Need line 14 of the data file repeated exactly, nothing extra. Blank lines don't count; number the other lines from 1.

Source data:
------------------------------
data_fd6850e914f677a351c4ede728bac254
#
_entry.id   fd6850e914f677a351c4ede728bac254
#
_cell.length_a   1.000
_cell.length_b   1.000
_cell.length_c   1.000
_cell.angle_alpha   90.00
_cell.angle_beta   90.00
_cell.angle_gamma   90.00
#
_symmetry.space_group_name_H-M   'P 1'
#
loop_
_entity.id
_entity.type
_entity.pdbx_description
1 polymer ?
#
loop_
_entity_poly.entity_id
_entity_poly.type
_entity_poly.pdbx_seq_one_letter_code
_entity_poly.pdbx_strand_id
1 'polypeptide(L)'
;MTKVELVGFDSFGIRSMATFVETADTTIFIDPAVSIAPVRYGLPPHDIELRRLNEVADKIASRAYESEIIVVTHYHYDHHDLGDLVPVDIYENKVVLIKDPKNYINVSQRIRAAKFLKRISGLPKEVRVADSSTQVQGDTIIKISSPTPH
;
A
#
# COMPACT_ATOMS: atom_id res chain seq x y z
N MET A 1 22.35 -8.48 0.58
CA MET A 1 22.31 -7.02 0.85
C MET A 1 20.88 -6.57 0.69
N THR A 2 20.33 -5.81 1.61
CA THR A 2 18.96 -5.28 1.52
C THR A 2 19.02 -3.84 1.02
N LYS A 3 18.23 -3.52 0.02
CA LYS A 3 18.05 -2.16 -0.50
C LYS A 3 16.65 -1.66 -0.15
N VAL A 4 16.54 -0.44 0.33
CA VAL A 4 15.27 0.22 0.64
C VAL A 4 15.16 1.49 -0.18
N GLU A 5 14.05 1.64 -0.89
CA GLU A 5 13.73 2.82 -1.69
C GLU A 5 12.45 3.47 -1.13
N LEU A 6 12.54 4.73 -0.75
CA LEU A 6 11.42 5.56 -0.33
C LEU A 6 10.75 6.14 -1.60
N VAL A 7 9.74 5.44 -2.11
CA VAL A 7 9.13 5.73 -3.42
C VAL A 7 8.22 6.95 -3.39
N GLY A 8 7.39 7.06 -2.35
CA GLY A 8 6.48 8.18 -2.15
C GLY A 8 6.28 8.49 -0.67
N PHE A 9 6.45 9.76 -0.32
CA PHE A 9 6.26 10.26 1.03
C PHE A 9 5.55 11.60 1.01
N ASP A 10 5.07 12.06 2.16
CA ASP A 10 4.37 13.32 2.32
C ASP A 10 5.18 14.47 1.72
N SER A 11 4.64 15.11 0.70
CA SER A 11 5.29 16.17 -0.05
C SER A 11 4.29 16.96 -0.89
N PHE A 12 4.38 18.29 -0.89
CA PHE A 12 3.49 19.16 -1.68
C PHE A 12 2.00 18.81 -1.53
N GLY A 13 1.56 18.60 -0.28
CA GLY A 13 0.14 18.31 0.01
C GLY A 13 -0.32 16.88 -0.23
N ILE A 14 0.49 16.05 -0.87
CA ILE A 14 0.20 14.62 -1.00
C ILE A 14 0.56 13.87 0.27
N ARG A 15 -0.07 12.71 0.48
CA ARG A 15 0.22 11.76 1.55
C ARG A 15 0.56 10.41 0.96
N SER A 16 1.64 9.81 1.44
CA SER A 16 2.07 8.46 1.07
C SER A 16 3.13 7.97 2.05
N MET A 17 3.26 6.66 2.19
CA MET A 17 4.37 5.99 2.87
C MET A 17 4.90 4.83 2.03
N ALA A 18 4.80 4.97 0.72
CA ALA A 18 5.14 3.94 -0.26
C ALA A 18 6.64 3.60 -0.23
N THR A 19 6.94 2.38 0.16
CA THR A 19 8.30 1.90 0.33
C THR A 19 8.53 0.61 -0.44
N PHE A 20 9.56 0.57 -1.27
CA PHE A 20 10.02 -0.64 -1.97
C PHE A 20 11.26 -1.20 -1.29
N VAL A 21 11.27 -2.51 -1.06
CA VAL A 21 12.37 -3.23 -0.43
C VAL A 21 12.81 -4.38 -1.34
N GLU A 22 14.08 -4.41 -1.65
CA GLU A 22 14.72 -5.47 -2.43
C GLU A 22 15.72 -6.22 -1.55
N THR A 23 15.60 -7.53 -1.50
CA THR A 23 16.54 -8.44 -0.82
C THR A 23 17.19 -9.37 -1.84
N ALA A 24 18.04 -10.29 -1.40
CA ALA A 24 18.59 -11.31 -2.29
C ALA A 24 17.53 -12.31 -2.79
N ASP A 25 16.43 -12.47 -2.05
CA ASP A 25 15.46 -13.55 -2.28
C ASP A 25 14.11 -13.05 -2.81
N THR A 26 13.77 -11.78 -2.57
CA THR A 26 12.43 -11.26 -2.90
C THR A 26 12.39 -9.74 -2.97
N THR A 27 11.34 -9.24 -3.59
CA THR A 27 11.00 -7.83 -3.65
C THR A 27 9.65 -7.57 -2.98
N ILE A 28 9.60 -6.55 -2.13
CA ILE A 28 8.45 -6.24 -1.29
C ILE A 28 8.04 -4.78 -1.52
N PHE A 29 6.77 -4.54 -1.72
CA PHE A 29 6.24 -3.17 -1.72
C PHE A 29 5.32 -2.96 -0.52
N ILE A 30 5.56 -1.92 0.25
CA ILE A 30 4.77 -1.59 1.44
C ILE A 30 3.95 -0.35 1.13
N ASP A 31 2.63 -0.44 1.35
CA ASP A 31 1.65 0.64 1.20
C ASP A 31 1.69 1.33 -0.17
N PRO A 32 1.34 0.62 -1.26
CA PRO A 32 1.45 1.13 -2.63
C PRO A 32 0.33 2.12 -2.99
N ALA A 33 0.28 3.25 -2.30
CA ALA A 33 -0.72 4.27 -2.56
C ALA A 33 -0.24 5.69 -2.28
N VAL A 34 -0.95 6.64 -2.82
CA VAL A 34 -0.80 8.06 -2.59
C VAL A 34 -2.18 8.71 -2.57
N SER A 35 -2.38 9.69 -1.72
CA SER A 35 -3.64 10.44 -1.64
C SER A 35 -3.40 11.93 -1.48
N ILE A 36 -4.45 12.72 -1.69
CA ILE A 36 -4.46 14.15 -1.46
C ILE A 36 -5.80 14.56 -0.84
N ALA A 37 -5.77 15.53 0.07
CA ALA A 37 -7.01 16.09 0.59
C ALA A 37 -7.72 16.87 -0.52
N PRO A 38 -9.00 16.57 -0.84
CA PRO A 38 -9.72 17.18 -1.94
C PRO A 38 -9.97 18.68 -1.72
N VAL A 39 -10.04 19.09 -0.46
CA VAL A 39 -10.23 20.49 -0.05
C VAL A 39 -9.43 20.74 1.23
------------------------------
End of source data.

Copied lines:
loop_